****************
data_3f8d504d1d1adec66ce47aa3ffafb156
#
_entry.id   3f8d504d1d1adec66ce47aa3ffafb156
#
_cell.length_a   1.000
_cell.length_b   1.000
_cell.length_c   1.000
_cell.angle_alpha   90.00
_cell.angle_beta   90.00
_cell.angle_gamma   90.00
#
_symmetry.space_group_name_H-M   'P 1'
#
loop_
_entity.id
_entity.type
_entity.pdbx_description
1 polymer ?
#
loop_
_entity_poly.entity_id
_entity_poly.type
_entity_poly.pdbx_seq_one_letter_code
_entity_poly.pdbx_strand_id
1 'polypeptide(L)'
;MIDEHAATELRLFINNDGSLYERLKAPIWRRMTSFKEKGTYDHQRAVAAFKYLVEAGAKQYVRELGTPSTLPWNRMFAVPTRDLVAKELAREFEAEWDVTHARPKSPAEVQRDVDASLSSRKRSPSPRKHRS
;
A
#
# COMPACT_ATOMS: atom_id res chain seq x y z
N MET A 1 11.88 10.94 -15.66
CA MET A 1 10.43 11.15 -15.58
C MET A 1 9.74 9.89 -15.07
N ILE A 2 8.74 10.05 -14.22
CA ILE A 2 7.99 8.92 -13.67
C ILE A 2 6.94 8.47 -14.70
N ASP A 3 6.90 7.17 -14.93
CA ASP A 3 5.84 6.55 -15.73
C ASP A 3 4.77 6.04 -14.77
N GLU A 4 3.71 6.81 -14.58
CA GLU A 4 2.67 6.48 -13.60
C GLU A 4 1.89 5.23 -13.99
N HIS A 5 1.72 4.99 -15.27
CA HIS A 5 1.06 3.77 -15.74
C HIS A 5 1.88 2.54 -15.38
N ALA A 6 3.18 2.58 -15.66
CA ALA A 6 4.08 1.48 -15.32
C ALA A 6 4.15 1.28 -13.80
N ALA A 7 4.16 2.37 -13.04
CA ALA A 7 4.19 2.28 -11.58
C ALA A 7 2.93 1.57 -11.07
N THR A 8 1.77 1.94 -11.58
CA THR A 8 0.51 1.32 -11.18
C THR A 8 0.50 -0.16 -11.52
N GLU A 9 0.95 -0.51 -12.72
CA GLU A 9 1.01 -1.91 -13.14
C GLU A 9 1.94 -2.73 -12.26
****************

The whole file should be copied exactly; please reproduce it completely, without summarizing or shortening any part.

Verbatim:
data_3f8d504d1d1adec66ce47aa3ffafb156
#
_entry.id   3f8d504d1d1adec66ce47aa3ffafb156
#
_cell.length_a   1.000
_cell.length_b   1.000
_cell.length_c   1.000
_cell.angle_alpha   90.00
_cell.angle_beta   90.00
_cell.angle_gamma   90.00
#
_symmetry.space_group_name_H-M   'P 1'
#
loop_
_entity.id
_entity.type
_entity.pdbx_description
1 polymer ?
#
loop_
_entity_poly.entity_id
_entity_poly.type
_entity_poly.pdbx_seq_one_letter_code
_entity_poly.pdbx_strand_id
1 'polypeptide(L)'
;MIDEHAATELRLFINNDGSLYERLKAPIWRRMTSFKEKGTYDHQRAVAAFKYLVEAGAKQYVRELGTPSTLPWNRMFAVPTRDLVAKELAREFEAEWDVTHARPKSPAEVQRDVDASLSSRKRSPSPRKHRS
;
A
#
# COMPACT_ATOMS: atom_id res chain seq x y z
N MET A 1 11.88 10.94 -15.66
CA MET A 1 10.43 11.15 -15.58
C MET A 1 9.74 9.89 -15.07
N ILE A 2 8.74 10.05 -14.22
CA ILE A 2 7.99 8.92 -13.67
C ILE A 2 6.94 8.47 -14.70
N ASP A 3 6.90 7.17 -14.93
CA ASP A 3 5.84 6.55 -15.73
C ASP A 3 4.77 6.04 -14.77
N GLU A 4 3.71 6.81 -14.58
CA GLU A 4 2.67 6.48 -13.60
C GLU A 4 1.89 5.23 -13.99
N HIS A 5 1.72 4.99 -15.27
CA HIS A 5 1.06 3.77 -15.74
C HIS A 5 1.88 2.54 -15.38
N ALA A 6 3.18 2.58 -15.66
CA ALA A 6 4.08 1.48 -15.32
C ALA A 6 4.15 1.28 -13.80
N ALA A 7 4.16 2.37 -13.04
CA ALA A 7 4.19 2.28 -11.58
C ALA A 7 2.93 1.57 -11.07
N THR A 8 1.77 1.94 -11.58
CA THR A 8 0.51 1.32 -11.18
C THR A 8 0.50 -0.16 -11.52
N GLU A 9 0.95 -0.51 -12.72
CA GLU A 9 1.01 -1.91 -13.14
C GLU A 9 1.94 -2.73 -12.26